Conclusions
Overall our data provide a comprehensive analysis and improved annotation of human piRNAs in adult human testes and shed new light into the relationship of piRNAs with protein-coding genes, lncRNAs, and mobile genetic elements in human.
Electronic supplementary material
The online version of this article (doi:10.1186/1471-2164-15-545) contains supplementary material, which is available to authorized users.
doi:10.1186/1471-2164-15-545
PMCID: PMC4094622  PMID: 24981367
Human piRNA; piRNA cluster; Protein coding gene; Mobile element; High-throughput sequencing
4.  Evolution of animal Piwi-interacting RNAs and prokaryotic CRISPRs 
Briefings in Functional Genomics  2012;11(4):277-288.
Piwi-interacting RNAs (piRNAs) and CRISPR RNAs (crRNAs) are two recently discovered classes of small noncoding RNA that are found in animals and prokaryotes, respectively. Both of these novel RNA species function as components of adaptive immune systems that protect their hosts from foreign nucleic acids—piRNAs repress transposable elements in animal germlines, whereas crRNAs protect their bacterial hosts from phage and plasmids. The piRNA and CRISPR systems are nonhomologous but rather have independently evolved into logically similar defense mechanisms based on the specificity of targeting via nucleic acid base complementarity. Here we review what is known about the piRNA and CRISPR systems with a focus on comparing their evolutionary properties. In particular, we highlight the importance of several factors on the pattern of piRNA and CRISPR evolution, including the population genetic environment, the role of alternate defense systems and the mechanisms of acquisition of new piRNAs and CRISPRs.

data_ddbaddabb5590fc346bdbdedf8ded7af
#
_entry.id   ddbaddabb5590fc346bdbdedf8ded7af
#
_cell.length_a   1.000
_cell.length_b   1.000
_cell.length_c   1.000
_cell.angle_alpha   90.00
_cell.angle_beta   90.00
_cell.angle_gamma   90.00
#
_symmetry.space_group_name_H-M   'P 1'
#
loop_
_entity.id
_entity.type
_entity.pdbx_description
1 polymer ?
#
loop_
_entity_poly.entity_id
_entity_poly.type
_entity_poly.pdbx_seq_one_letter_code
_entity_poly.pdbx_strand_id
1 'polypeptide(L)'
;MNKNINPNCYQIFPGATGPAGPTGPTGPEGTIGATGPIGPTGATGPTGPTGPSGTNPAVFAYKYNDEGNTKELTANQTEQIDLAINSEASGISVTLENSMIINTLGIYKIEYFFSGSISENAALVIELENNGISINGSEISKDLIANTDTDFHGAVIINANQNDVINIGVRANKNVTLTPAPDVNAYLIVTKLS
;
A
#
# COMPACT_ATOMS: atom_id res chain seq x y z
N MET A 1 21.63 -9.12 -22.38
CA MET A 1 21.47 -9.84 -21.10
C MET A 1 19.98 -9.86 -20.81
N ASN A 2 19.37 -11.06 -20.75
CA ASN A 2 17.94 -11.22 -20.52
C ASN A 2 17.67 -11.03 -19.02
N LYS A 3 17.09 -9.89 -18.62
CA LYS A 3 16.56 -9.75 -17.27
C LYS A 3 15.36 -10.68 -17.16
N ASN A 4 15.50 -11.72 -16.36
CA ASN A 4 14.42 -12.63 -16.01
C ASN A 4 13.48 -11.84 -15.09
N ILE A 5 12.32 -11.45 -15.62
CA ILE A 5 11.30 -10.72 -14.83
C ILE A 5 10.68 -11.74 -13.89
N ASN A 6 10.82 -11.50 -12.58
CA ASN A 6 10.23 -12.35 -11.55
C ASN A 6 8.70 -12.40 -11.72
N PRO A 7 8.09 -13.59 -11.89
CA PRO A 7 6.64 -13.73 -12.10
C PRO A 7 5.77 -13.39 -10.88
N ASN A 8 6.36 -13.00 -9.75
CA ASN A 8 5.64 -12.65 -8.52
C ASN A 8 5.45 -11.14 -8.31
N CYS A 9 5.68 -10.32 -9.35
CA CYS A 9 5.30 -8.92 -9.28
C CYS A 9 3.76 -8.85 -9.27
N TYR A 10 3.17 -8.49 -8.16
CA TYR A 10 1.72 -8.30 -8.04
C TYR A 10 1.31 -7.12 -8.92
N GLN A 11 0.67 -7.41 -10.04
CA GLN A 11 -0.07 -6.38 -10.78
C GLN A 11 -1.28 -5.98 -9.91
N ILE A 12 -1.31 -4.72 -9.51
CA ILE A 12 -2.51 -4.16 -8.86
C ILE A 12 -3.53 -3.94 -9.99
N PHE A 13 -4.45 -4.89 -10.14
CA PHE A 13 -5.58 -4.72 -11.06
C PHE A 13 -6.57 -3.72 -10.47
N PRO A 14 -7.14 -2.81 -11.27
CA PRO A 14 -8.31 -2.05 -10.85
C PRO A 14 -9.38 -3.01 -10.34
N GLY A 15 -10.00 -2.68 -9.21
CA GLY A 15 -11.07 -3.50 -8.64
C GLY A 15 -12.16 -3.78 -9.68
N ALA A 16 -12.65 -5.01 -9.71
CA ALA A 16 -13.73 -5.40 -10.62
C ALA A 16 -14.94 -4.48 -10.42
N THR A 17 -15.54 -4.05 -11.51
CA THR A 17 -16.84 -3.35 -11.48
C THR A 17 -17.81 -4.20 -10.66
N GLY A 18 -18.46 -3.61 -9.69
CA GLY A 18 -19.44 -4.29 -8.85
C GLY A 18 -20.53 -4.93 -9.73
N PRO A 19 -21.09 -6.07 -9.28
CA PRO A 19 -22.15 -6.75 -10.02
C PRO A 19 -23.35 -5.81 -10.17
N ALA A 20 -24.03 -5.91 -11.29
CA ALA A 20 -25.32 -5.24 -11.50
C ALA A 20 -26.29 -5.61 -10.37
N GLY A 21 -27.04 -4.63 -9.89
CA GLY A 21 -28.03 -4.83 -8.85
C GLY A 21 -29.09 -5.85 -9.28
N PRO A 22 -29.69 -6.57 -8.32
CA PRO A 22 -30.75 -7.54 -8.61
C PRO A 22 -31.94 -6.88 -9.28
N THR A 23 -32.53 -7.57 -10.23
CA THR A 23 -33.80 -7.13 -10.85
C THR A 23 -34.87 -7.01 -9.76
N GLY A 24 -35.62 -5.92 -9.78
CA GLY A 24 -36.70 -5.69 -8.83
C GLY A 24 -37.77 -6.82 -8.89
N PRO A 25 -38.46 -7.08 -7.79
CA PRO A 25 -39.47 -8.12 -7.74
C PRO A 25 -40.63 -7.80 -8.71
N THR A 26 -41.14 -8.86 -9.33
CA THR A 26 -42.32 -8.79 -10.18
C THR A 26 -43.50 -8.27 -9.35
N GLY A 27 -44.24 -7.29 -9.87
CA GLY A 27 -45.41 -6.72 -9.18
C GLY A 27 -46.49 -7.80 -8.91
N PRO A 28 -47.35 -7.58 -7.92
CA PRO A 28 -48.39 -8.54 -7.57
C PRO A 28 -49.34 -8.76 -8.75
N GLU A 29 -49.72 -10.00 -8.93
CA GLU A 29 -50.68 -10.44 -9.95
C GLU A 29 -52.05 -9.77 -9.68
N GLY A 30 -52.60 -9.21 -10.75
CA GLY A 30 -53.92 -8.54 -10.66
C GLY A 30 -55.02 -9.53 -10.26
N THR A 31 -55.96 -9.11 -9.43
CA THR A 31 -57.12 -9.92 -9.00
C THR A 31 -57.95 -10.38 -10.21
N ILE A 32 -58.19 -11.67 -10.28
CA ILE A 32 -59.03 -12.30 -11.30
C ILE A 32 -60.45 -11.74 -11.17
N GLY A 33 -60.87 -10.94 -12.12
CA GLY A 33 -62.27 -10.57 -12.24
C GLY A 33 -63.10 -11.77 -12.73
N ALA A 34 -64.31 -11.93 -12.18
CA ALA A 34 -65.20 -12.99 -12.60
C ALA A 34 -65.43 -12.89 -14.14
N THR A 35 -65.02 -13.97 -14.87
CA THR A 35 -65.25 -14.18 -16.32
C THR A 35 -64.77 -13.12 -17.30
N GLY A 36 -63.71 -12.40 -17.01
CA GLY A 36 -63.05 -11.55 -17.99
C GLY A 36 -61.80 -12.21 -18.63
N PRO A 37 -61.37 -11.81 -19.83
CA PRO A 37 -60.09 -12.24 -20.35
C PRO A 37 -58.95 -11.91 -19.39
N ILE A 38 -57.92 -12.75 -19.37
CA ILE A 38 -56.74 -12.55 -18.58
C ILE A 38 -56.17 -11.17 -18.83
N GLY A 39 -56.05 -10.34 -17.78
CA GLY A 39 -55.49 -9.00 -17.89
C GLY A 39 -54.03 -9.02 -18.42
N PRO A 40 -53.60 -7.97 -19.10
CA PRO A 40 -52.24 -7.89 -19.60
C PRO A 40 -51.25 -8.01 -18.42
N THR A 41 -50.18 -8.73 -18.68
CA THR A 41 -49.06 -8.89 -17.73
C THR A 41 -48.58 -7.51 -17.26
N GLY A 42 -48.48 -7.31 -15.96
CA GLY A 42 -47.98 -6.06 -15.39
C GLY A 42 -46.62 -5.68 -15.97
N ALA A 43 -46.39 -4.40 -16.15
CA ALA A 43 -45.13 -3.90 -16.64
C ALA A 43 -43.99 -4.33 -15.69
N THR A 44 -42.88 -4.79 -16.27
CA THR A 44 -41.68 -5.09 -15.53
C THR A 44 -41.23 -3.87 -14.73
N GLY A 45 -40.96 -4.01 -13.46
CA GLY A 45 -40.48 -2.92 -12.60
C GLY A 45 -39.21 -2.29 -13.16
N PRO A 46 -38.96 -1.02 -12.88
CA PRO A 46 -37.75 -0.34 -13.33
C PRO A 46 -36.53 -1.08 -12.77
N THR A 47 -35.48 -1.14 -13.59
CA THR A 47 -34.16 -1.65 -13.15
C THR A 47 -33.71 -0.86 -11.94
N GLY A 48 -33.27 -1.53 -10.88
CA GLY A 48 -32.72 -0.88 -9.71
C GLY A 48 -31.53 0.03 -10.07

doi:10.1093/bfgp/els016
PMCID: PMC3398257  PMID: 22539610
piRNA; CRISPR; co-evolution; transposable elements; phage; plasmids
5.  Evidence for the biogenesis of more than 1,000 novel human microRNAs 
Genome Biology  2014;15(4):R57.
Background
MicroRNAs (miRNAs) are established regulators of development, cell identity and disease. Although nearly two thousand human miRNA genes are known and new ones are continuously discovered, no attempt has been made to gauge the total miRNA content of the human genome.
Results
Employing an innovative computational method on massively pooled small RNA sequencing data, we report 2,469 novel human miRNA candidates of which 1,098 are validated by in-house and published experiments. Almost 300 candidates are robustly expressed in a neuronal cell system and are regulated during differentiation or when biogenesis factors Dicer, Drosha, DGCR8 or Ago2 are silenced. To improve expression profiling, we devised a quantitative miRNA capture system. In a kidney cell system, 400 candidates interact with DGCR8 at transcript positions that suggest miRNA hairpin recognition, and 1,000 of the new miRNA candidates interact with Ago1 or Ago2, indicating that they are directly bound by miRNA effector proteins. From kidney cell CLASH experiments, in which miRNA-target pairs are ligated and sequenced, we observe hundreds of interactions between novel miRNAs and mRNA targets. The novel miRNA candidates are specifically but lowly expressed, raising the possibility that not all may be functional. Interestingly, the majority are evolutionarily young and overrepresented in the human brain.
Conclusions
In summary, we present evidence that the complement of human miRNA genes is substantially larger than anticipated, and that more are likely to be discovered in the future as more tissues and experimental conditions are sequenced to greater depth.
doi:10.1186/gb-2014-15-4-r57
PMCID: PMC4054668  PMID: 24708865
6.  Modes of Action of ADP-Ribosylated Elongation Factor 2 in Inhibiting the Polypeptide Elongation Cycle: A Modeling Study 
PLoS ONE  2013;8(7):e66446.